[Interview] James Wan Discusses The Animatronics and Gore Effects of MALIGNANT

We are now only a few short days away from the release of James Wan’s Malignant. The imaginary friend horror to end all imaginary friend horror, from Warner Bros Pictures, hits theatres next week!. If you’ve been waiting for what feels like ages, and the thought of just another 7 days is too much the bear, check out the new clip below for a sneak peek at what awaits you on September 10, 2021

We were recently fortunate enough to sit down with James Wan, as part of a roundtable interview, the discuss his new film and what he has in store for the fans that have waited 5 long years to see his latest foray into horror. Some of Wan’s most recent films include Aquaman and Furious 7, but he’s most notable among horror fans for creating the Conjuring, Insidious, and Saw franchises. And while a lot of his films could be classified as “mainstream”, he shared with us that he saw Malignant as an opportunity to make something as dark as his earlier films, and to play around with practical effects at a level he’s never been able to before.


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Jonathan Dehaan for Nightmare on Film Street:  This is a bit of a silly question, but I was curious if any of your friends or family had a kid with an imaginary friend and a creepy story that might have influenced Malignant.

James Wan: Ummm, not necessarily someone that’s close to my family but I’ve had friends who would speak of their children with imaginary friends. Usually, it tends to be pretty cute, it’s not at the Gabriel kind of level, thankfully. But luckily for myself, I never grew up with an imaginary friend. God, I would hate to think what kind of imaginary friends I would have had [laughs].


“I haven’t played with animatronics and gore effects to this level…”


NOFS: Sound Design is something I’m always impressed with in your horror movies. Do you think how a scene sounds is essential to crafting an effective scare?

JW: Oh, of course. In a lot of ways, I would say that the sound is a lot stronger than the picture itself. We’ve seen, time and time again- from Blair Witch Project to Paranormal Activity to whatever else- all these great horror movies, when they work it’s because of the sound design and the imagery that they create in your head when all you’re looking at is just darkness and shadow.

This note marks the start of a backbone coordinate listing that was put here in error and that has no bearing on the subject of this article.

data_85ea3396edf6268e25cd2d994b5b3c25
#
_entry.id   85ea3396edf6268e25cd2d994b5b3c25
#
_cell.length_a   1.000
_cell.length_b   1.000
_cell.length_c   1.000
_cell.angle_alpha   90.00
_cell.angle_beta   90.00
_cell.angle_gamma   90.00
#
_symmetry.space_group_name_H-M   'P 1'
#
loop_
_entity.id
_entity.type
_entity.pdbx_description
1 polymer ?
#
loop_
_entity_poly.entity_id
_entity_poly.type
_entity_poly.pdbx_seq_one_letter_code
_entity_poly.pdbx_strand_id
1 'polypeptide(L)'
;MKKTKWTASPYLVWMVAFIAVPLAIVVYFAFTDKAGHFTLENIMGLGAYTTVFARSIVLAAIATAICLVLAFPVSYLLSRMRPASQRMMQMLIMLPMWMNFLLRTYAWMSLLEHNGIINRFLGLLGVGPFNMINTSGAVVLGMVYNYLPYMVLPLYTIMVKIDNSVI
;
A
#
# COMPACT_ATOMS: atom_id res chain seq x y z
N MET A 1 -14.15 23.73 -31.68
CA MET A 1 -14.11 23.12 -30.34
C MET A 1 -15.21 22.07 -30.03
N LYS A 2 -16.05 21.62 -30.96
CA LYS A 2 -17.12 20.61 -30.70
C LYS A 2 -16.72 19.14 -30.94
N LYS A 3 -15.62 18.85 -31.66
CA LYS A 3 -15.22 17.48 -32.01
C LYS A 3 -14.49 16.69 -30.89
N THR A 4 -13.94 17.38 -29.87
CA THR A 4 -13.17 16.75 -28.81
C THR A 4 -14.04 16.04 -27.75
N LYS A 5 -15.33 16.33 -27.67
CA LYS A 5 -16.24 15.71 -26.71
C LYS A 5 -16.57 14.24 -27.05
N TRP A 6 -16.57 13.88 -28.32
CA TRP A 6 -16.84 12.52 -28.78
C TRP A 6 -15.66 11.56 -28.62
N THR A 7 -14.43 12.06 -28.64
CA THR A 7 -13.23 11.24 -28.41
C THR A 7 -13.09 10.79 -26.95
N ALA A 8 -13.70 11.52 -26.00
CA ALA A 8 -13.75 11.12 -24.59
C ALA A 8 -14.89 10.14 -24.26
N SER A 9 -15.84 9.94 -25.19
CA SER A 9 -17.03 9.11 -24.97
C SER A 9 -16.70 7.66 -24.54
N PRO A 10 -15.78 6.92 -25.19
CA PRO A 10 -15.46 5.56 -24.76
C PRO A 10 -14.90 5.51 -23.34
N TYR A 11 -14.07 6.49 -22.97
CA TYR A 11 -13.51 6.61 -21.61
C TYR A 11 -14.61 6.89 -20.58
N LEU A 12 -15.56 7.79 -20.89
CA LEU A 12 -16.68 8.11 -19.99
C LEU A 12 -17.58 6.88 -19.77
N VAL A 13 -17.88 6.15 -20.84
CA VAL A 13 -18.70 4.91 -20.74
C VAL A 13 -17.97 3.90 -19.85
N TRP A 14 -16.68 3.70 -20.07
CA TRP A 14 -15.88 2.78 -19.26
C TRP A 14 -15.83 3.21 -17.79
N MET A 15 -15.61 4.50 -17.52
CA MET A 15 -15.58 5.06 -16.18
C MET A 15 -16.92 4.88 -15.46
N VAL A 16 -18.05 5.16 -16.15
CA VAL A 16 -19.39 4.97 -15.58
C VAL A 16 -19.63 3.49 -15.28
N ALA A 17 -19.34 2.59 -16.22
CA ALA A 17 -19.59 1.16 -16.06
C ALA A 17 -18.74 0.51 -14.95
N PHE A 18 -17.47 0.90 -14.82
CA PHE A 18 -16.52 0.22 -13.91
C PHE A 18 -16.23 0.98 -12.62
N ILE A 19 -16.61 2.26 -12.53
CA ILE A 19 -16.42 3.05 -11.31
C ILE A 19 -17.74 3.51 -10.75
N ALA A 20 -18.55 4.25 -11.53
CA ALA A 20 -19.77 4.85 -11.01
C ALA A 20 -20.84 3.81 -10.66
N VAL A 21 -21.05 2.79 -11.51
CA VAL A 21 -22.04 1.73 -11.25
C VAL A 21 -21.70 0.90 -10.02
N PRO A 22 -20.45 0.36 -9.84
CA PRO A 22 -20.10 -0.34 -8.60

You don’t see anything else but the sound design tells you that there’s something in there, and you start to formulate a look of what you think the monster or the ghost would be in the shadow, and I do think it’s probably the most important thing that I have carried from every film that I have made. Whether it’s a horror film, or a thriller, or a big action film, the sound design is hyper important for me and it’s no different with Malignant, literally trying to find the design of this and the soundscape of what this world would be like. 



NOFS: Malignant is a bit of a departure from the tone of The Conjuring films and your action movies. Did you see Malignant as an opportunity for you to make something a bit darker?

JW: Well, I definitely miss that kind of filmmaking that I started my career with and, I don’t know, I just felt like my filmmaking in recent years has been a little more “mainstream” and I just wanted to show that I still have a lot of this yearning inside of me to try something that has a bit more of a darker edge to it. I don’t like doing the same thing again and again, and there’s a reason why I sort of fluctuate between a superhero film and then a horror film. I love all kinds of movies and I wanted to show that I have a love for all kinds of genres and that was a big part of it when I cooked up Malignant.

Yes, it is harking back to what I had done before but not to this level, and to take it in a different direction. Those were very important things for me. The other too was to play with practical special effects at this level. I haven’t played with animatronics and gore effects to this level, as we did on this film and I just thought it may be fun to go back and do one of those films.


“…my filmmaking in recent years has been a little more mainstream and I just wanted to […] try something that has a bit more of a darker edge to it.”


From Warner Bros Pictures, James Wan’s Malignant hits theatres on September 10. Be sure to let us know if you’re excited to see James Wan’s return to gore and practical effects over on Twitter, Reddit, Facebook, and in the official Nightmare on Film Street Discord. Not a social media fan? Get more horror delivered straight to your inbox by joining the Neighbourhood Watch Newsletter.



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